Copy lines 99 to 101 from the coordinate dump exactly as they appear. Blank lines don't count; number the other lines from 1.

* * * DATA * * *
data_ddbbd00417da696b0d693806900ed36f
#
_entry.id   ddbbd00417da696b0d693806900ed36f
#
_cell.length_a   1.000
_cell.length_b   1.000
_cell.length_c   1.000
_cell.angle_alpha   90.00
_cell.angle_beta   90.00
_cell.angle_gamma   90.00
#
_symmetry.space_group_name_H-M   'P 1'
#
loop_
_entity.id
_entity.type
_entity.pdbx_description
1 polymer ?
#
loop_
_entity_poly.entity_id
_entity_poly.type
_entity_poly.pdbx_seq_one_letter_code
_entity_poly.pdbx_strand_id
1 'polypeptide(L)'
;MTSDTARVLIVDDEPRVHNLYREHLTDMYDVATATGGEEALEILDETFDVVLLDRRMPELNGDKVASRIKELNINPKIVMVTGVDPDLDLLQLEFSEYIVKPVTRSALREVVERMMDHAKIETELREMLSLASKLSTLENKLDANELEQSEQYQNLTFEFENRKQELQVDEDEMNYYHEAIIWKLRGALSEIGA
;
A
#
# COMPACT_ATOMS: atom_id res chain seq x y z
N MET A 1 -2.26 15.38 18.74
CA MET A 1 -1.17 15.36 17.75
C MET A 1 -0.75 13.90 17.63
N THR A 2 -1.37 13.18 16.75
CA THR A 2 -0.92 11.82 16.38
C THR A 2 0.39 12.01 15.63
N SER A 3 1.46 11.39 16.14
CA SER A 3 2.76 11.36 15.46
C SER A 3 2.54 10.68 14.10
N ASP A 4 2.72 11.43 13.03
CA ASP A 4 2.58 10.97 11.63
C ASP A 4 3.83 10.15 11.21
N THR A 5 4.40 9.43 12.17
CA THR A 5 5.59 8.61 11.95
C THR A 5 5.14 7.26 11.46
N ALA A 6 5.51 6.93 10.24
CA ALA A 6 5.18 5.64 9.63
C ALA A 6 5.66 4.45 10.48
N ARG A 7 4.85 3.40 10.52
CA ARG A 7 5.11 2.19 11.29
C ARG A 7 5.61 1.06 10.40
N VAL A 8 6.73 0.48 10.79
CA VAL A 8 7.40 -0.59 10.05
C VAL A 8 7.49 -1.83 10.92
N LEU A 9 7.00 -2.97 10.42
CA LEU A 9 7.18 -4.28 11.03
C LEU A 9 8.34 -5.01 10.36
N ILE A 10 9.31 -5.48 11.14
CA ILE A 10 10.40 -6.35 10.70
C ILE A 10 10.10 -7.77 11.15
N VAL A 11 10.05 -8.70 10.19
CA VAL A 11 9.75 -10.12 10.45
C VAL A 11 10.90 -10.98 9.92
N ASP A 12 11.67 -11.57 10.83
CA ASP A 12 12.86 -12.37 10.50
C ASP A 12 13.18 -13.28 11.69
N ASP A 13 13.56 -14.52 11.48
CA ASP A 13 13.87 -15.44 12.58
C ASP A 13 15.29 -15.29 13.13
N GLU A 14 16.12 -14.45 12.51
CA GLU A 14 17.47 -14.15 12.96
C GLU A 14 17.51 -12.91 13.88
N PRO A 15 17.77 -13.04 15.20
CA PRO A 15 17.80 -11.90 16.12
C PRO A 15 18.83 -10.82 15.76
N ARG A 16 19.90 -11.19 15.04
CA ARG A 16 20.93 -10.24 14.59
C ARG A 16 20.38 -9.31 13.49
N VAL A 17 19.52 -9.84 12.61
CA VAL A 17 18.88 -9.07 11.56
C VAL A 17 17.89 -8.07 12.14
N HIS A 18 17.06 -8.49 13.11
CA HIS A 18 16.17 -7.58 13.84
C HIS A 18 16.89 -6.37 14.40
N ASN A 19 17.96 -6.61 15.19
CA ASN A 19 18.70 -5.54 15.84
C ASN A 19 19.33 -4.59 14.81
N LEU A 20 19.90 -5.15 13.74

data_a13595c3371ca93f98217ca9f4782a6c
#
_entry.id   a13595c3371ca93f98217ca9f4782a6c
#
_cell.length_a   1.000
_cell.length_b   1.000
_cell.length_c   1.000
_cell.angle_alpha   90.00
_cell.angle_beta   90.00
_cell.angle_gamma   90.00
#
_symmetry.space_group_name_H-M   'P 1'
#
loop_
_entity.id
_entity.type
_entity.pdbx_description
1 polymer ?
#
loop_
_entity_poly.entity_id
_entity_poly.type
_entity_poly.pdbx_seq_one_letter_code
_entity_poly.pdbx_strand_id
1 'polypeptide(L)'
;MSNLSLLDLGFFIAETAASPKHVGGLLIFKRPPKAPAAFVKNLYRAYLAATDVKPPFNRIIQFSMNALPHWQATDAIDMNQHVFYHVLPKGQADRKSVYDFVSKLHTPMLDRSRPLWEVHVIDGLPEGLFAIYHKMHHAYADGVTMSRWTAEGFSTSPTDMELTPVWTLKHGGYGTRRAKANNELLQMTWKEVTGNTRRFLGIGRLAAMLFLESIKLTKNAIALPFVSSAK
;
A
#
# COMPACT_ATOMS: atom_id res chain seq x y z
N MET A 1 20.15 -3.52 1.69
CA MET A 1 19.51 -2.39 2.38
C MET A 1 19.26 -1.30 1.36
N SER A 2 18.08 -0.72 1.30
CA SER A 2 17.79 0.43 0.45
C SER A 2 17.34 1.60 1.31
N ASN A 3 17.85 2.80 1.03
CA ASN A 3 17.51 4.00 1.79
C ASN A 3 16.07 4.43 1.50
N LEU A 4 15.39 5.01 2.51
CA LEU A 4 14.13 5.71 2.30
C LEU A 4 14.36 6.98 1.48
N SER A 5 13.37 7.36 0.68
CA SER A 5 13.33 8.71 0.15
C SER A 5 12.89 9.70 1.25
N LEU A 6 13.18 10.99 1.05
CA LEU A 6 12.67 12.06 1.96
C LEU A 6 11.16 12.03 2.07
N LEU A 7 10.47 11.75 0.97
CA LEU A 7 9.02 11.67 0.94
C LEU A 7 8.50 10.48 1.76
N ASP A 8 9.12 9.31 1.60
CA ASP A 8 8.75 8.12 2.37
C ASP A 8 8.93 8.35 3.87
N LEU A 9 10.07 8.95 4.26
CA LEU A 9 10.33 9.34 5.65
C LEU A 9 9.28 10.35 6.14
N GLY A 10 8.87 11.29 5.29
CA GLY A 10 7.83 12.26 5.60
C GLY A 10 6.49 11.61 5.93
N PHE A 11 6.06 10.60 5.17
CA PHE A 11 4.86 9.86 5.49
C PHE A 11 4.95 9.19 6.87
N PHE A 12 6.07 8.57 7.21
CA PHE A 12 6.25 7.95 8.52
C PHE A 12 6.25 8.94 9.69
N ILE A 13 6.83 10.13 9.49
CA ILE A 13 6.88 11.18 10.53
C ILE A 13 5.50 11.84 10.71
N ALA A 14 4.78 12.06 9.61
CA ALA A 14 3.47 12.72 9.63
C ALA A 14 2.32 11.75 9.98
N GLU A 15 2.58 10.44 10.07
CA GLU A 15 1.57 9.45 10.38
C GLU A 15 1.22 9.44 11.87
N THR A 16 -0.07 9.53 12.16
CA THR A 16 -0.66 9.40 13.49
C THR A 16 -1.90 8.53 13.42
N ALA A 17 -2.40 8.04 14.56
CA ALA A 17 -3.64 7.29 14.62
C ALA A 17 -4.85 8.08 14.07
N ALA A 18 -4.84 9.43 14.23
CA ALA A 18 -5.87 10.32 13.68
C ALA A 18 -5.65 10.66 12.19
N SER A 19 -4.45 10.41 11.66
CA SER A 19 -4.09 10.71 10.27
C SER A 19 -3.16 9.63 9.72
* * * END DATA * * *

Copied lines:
#
_symmetry.space_group_name_H-M   'P 1'
#